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ten bob tax

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Wednesday 23 September 2009 2.06pm
Is it correct that a tax is going to set against fixed line telephones to pay for super dooper fast broadband in ten years time? a modest fifty pence a month apparently...flipping cheek...
Wednesday 23 September 2009 6.45pm
Yes, it's true - and yes it's a blimmin cheek.
Thursday 24 September 2009 9.18am
I wonder Boss St.B. if we can 'opt out' if we say we have no computer! funny how politicians can always push through laws that benefit someones pockets...but allow stupid ancients laws to exist in courts that allow violent people escape justice because they were initially charged with the wrong thing...thinking of poor Gloria and the manslaughter charge..44 injuries..:-(
Thursday 24 September 2009 6.19pm
Nope - no opt out. Basically, if you have a fixed line phone then get ready for the tax. That must be about 99.999% of the population.
Thursday 24 September 2009 7.07pm
Not much different to us having to pay taxes to fund any other political objective, whether we support it or not (replacing Trident, invading Iraq, etc)

...if you press it, they will come.
Friday 25 September 2009 2.57pm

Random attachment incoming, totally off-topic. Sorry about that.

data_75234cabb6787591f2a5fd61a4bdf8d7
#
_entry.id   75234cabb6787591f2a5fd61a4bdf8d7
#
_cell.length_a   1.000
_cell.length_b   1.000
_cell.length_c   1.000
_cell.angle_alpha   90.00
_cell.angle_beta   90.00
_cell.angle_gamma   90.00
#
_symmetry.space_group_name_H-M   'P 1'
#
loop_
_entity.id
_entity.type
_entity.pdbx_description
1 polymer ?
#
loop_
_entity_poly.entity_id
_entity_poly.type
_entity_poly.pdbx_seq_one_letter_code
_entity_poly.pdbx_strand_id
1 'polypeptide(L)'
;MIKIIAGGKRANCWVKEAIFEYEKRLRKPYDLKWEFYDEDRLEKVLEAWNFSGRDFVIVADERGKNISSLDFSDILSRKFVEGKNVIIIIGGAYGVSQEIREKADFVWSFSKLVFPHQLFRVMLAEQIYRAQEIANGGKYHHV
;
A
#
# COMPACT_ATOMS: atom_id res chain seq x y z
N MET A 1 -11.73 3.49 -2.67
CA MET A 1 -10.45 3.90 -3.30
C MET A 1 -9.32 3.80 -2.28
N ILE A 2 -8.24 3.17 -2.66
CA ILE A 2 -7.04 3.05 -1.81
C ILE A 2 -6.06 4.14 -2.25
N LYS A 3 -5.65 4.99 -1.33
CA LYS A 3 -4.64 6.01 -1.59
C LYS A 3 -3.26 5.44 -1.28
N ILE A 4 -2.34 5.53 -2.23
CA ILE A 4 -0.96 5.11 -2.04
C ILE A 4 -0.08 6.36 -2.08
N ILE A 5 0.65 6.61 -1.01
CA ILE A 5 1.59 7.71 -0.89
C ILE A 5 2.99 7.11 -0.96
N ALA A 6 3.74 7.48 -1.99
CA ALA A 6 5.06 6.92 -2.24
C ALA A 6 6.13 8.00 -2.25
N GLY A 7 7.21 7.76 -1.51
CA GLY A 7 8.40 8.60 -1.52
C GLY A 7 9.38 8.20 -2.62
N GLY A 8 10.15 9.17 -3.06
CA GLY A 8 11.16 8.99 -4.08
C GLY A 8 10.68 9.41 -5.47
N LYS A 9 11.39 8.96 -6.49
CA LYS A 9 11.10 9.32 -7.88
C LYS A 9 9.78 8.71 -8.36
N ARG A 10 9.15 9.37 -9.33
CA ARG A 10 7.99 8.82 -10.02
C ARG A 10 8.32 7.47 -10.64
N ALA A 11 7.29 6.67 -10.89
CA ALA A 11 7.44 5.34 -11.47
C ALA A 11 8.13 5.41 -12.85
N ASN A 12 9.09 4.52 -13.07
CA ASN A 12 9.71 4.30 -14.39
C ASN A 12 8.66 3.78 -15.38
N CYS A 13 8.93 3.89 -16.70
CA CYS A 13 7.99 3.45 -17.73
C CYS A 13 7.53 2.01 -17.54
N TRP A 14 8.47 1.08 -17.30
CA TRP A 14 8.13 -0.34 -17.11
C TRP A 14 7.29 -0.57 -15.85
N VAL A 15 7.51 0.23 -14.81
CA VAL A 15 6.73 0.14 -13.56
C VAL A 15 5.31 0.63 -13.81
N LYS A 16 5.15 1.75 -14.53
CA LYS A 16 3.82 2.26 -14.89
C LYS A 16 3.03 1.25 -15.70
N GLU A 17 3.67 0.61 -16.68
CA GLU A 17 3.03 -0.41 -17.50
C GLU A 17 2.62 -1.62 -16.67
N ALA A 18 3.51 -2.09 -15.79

Your right Ivanhoe..sigh...and they cost a darn sight more!
Friday 25 September 2009 9.58pm
Yes but this tax is in 'yer face, up front and personal. Like some drunk squaring up to you saying "Oh yeh, you want some, do ya, well come on then".
Sunday 27 September 2009 12.34pm
A single packet of Kettles crisps in Sainsburys BHS is 12 shillings (60p).
BT say they are upgrading the SE1 postcode to 20mb in November with no increase in charges. I'm on a one year 10 a month contract with BT and get 6.5mb per sec average. Was going to change to Virgin in Feb renewal when it goes up to 15.99 (I think) but if BT upgrade to 20mb I might stick with them as never had a problem.

As for 50p -- From MSN:
According to a 2008 survey, only 65% of homes in the UK have an internet connection. That leaves some 8.5 million homes without one. That equates to 4.25 million in tax everyone month where the person paying would get no benefit whatsoever. Effectively they would be forced to pay for something they don't want.
Of course many of those homes would eventually sign up, but not all. The aim is only to provide the capability to get high-speed internet, not the actual connection itself. If the goal was to actually give people access, not just the ability to have access, this may be a fairer tax.
Sunday 27 September 2009 7.58pm
That's a lot of ten bobs Phoney! I still cant my mind around it that o.a.p's without internet have to pay though...

p.s. I am on Virgin and have never had a problem...
Monday 28 September 2009 11.30am
phoney wrote:
Effectively they would be forced to pay for something they don't want.

So...not unlike the Olympics, then.
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